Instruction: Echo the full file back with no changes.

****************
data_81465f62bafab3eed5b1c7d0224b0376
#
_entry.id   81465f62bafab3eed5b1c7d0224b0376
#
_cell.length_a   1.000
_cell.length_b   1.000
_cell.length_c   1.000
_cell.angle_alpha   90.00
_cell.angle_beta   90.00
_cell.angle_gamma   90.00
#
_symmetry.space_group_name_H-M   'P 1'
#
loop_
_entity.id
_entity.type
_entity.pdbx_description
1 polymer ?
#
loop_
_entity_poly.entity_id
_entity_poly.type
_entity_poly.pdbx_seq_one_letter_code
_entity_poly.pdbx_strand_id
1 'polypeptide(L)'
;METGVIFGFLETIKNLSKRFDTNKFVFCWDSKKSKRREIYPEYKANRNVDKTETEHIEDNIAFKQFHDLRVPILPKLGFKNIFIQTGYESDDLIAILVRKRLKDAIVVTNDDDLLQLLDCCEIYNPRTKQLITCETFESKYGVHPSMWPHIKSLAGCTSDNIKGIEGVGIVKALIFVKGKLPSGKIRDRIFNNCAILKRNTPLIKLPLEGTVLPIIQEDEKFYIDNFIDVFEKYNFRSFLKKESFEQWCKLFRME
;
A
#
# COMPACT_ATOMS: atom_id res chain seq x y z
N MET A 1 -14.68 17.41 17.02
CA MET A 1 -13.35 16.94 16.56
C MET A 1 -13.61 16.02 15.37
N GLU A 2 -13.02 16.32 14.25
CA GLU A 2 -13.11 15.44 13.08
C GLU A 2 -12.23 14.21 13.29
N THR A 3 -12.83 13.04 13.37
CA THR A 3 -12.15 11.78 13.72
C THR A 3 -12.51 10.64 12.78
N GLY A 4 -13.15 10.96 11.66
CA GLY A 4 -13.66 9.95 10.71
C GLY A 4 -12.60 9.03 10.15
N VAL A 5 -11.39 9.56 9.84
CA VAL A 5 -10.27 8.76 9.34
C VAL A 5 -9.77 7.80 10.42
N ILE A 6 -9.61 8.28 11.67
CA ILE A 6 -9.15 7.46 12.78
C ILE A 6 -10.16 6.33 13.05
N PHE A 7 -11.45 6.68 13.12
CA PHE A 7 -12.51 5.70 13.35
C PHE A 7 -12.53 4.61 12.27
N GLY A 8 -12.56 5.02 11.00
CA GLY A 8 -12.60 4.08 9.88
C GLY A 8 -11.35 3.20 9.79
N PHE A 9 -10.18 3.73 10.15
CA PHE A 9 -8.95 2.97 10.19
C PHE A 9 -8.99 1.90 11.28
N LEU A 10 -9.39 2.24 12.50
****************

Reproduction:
data_81465f62bafab3eed5b1c7d0224b0376
#
_entry.id   81465f62bafab3eed5b1c7d0224b0376
#
_cell.length_a   1.000
_cell.length_b   1.000
_cell.length_c   1.000
_cell.angle_alpha   90.00
_cell.angle_beta   90.00
_cell.angle_gamma   90.00
#
_symmetry.space_group_name_H-M   'P 1'
#
loop_
_entity.id
_entity.type
_entity.pdbx_description
1 polymer ?
#
loop_
_entity_poly.entity_id
_entity_poly.type
_entity_poly.pdbx_seq_one_letter_code
_entity_poly.pdbx_strand_id
1 'polypeptide(L)'
;METGVIFGFLETIKNLSKRFDTNKFVFCWDSKKSKRREIYPEYKANRNVDKTETEHIEDNIAFKQFHDLRVPILPKLGFKNIFIQTGYESDDLIAILVRKRLKDAIVVTNDDDLLQLLDCCEIYNPRTKQLITCETFESKYGVHPSMWPHIKSLAGCTSDNIKGIEGVGIVKALIFVKGKLPSGKIRDRIFNNCAILKRNTPLIKLPLEGTVLPIIQEDEKFYIDNFIDVFEKYNFRSFLKKESFEQWCKLFRME
;
A
#
# COMPACT_ATOMS: atom_id res chain seq x y z
N MET A 1 -14.68 17.41 17.02
CA MET A 1 -13.35 16.94 16.56
C MET A 1 -13.61 16.02 15.37
N GLU A 2 -13.02 16.32 14.25
CA GLU A 2 -13.11 15.44 13.08
C GLU A 2 -12.23 14.21 13.29
N THR A 3 -12.83 13.04 13.37
CA THR A 3 -12.15 11.78 13.72
C THR A 3 -12.51 10.64 12.78
N GLY A 4 -13.15 10.96 11.66
CA GLY A 4 -13.66 9.95 10.71
C GLY A 4 -12.60 9.03 10.15
N VAL A 5 -11.39 9.56 9.84
CA VAL A 5 -10.27 8.76 9.34
C VAL A 5 -9.77 7.80 10.42
N ILE A 6 -9.61 8.28 11.67
CA ILE A 6 -9.15 7.46 12.78
C ILE A 6 -10.16 6.33 13.05
N PHE A 7 -11.45 6.68 13.12
CA PHE A 7 -12.51 5.70 13.35
C PHE A 7 -12.53 4.61 12.27
N GLY A 8 -12.56 5.02 11.00
CA GLY A 8 -12.60 4.08 9.88
C GLY A 8 -11.35 3.20 9.79
N PHE A 9 -10.18 3.73 10.15
CA PHE A 9 -8.95 2.97 10.19
C PHE A 9 -8.99 1.90 11.28
N LEU A 10 -9.39 2.24 12.50